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Burgin council at odds with mayor regarding attorney decision

BURGIN — A special-called meeting of the Burgin City Council on Feb. 21 resulted in more confusion than answers regarding the city’s next attorney.

Long-time city attorney Tom Hensley retired in December and Wanda Dry was appointed as an interim by Mayor George Hensley.

The council met for a special called meeting to resolve the vacancy, narrowing the decision down to Dry and Whitney Johns, said council member Katrina Sexton.

“There were some differences in their pay and rates for different services,” Sexton said.

Opinions were asked of each council member, she said. 

“When he asked me, I said, ‘Are you taking a vote or just opinions?’ He said, ‘Just opinions right now,’” Sexton said. She declined to give an opinion until they were ready to vote, which she said they did after that.

“Sid Dunn made a motion to take a vote and David Caldwell seconded it. The mayor again went around the table asking for a vote,” she said. 

After all were counted, Sexton said, it came out 4-2 for Johns. 

“The mayor responded by saying, ‘I guess that’s it then,’ and closed the meeting,” she said.

That night, Sexton posted the news on her official Katrina A. Sexton Facebook page she created after becoming a council member. There, she posts news relating to city business. The next day, she found out from Dunn that Johns was not hired.

“The next day Sid Dunn gets a message from Whitney Johns saying the mayor called her and politely informed her that she was not chosen as the city attorney,” Sexton said.

Dunn said he followed up with Hensley regarding the vote.

“He told me that it was because we didn’t make a motion. A motion was made and seconded,” Dunn said. “I believe that if the other candidate was selected, we wouldn’t be going through this.”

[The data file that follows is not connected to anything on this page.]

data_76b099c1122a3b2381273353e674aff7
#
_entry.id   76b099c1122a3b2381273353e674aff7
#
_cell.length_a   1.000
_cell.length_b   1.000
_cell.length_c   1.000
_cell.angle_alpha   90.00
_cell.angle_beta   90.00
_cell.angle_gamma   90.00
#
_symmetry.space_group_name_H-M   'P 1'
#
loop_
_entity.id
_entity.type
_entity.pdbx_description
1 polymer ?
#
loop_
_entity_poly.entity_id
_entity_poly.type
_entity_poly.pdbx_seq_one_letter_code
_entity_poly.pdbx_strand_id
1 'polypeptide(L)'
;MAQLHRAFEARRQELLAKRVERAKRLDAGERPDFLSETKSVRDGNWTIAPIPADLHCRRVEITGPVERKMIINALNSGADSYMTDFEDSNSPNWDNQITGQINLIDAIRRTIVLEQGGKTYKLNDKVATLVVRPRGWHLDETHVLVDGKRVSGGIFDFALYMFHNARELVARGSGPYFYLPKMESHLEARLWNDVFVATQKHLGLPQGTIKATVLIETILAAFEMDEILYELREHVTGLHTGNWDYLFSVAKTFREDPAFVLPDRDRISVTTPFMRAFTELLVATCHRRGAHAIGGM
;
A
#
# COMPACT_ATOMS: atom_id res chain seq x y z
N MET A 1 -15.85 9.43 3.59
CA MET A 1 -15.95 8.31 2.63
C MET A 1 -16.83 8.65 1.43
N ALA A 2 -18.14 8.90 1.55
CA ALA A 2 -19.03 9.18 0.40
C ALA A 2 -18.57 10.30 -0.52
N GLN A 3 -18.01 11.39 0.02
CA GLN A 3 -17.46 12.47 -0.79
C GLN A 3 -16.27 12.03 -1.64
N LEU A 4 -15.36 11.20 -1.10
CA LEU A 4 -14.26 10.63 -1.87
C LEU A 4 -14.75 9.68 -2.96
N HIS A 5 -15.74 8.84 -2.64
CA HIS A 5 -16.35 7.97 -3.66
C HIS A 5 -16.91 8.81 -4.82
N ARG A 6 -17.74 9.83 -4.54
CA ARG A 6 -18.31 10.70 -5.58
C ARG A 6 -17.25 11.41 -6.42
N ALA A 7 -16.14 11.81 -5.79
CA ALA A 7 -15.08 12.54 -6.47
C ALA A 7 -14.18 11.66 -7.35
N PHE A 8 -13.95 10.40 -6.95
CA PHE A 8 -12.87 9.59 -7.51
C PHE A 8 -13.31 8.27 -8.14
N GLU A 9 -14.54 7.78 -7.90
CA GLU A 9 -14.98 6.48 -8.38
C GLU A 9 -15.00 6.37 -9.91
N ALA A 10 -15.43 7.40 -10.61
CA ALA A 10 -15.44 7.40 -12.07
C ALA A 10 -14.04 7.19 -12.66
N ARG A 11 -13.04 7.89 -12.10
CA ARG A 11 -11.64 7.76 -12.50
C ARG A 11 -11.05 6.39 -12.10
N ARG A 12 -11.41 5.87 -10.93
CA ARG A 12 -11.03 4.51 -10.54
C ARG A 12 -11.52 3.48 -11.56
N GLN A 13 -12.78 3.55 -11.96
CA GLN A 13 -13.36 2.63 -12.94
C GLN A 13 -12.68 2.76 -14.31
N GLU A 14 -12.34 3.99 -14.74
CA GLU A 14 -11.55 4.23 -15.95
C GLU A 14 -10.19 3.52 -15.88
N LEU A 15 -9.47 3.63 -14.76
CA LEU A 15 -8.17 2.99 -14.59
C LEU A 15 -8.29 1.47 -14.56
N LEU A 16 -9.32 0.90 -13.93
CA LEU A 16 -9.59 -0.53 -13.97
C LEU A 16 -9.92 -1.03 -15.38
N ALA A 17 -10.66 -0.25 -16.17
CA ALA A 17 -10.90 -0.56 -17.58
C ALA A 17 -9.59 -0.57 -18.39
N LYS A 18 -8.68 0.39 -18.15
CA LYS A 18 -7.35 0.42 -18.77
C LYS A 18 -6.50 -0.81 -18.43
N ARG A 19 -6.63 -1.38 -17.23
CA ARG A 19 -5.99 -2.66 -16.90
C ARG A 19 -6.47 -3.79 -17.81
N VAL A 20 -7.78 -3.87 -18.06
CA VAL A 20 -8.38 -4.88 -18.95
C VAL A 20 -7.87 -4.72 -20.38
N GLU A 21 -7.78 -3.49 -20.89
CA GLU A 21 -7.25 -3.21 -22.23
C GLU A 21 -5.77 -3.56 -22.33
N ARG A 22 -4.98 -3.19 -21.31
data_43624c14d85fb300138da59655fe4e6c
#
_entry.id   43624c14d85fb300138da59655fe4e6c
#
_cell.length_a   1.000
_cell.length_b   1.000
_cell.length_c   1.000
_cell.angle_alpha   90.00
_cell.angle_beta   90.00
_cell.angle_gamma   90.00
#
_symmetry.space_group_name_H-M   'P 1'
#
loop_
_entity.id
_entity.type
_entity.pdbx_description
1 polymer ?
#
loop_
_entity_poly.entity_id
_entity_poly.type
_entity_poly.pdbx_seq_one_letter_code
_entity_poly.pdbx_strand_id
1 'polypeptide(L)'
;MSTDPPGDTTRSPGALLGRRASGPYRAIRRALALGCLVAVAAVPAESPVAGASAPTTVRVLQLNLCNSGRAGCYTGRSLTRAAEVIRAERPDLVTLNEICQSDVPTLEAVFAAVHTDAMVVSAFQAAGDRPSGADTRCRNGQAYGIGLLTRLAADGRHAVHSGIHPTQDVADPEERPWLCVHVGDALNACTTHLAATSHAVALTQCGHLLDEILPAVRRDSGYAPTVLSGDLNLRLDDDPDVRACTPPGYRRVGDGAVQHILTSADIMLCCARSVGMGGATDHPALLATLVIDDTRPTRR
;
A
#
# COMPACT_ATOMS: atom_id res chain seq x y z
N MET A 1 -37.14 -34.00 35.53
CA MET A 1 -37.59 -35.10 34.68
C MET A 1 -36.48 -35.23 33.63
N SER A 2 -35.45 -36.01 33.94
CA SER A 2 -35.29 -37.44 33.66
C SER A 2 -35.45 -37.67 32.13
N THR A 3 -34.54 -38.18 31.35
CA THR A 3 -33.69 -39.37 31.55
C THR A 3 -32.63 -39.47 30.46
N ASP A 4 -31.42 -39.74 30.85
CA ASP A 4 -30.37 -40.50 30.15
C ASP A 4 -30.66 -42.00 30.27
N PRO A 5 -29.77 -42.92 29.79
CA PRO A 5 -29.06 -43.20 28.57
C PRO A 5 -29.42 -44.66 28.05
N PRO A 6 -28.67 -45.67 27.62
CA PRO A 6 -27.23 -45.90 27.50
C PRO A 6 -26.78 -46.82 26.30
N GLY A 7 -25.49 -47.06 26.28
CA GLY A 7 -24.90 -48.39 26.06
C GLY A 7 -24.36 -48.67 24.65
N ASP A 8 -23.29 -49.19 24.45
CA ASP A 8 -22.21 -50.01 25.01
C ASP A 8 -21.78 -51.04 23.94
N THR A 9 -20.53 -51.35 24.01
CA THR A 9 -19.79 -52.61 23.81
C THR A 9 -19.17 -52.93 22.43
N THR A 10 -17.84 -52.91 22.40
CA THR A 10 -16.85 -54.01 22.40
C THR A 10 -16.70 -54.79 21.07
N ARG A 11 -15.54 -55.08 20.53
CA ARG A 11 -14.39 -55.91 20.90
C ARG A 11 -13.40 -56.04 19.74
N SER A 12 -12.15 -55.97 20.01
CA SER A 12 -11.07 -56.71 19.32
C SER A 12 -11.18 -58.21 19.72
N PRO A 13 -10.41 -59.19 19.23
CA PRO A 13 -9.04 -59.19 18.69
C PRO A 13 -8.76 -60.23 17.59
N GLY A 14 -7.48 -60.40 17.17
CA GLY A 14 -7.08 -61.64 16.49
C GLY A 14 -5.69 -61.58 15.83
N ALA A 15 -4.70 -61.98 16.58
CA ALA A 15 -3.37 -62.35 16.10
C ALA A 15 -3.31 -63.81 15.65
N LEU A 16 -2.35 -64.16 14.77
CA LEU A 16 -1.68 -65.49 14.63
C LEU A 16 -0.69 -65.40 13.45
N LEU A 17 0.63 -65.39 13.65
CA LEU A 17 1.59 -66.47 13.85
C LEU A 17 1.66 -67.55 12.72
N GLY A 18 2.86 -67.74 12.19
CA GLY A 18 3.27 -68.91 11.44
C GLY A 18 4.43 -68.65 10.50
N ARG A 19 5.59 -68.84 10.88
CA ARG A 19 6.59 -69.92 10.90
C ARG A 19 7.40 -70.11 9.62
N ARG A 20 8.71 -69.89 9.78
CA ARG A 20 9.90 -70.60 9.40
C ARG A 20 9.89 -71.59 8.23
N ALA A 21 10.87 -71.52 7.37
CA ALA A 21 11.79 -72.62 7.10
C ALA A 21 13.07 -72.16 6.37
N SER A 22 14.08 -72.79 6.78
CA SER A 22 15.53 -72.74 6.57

Dunn said he tried at the end of the meeting to make an effort regarding Dry.

“After the meeting, I said we should send (Dry) a basket or something … (Hensley) said, ‘No, just leave it alone,’” Dunn said. “Both are great candidates. We chose Ms. Johns because she’s local, she’s unbiased.”

However, Mayor George Hensley had a different recollection of events from the night of the council meeting.

“They misunderstood — there’s no one been hired at this time,” Mayor Hensley said on Tuesday.

Hensley said he was “afraid” to say any more about the situation because he’s “under a lot of scrutiny” for other things going on at the city. Burgin City Council is currently waiting to hold a grievance hearing for former Police Chief Jim Caldwell, who was dismissed at the beginning of the year by Mayor Hensley.

“(The decision) will likely be made at the next council meeting. I want to make sure I’m right before I open my mouth,” Hensley said.

Presently, he said, there are no meetings scheduled prior the next regular meeting, at 6:30 p.m. on March 14.

“If they request a special meeting, we’ll be having one,” Hensley said.

According to the law

Chris Johnson, a member legal services attorney at the Kentucky League of Cities, explained in an email that a city council can hire its own counsel if it has established a line item in the budget for legislative legal services, but Burgin does not such a line item.

Johnson said there are different ways a city attorney can be chosen by different types of governments. But like most city councils, Burgin would likely need to have the council approve funding for the position and have the mayor, in this case Hensley, select the person to fill the role.

Concerns moving forward

Dunn said he voted for Johns because he was concerned that Dry might show favoritism to Mayor Hensley.

“We want someone that’s going to not just be the mayor’s attorney, but also the city’s attorney. There’s a lot of stuff going on between her and the mayor; they never advised the council what’s going on,” he said. 

Dunn said he wanted to break past trends. 

“(Former City Attorney Tom) Hensley would say, ‘Go ahead and do it, we’ll figure it out in court.’ That’s not what we want. We’re in the 21st Century now — we’ve got to get the whole city up-to-date,” Dunn said.

Dunn said he’s worried about the city’s future —  there’s promise for the city to welcome new industry with it’s newly updated infrastructure, but these sort of problems could have a negative impact.

“He’s making it hard for the city to grow,” he said. “We’ve got good citizens. We’ve got a good school system … a lot of companies are looking to move into Burgin.”

Dunn said he doesn’t want to wait until the next regular meeting to vote Johns in. He plans to request a special meeting to take care of it. Then, he said, he wants to move forward.

“I’d rather draw a line in the sand and say, ‘Let’s go forward. Let’s start doing stuff the right way from now on,’” Dunn said. “What happened in the past happened. We can look at it as what not to do and start moving forward with what to do.”

Follow Kendra Peek on Twitter, @knpeek.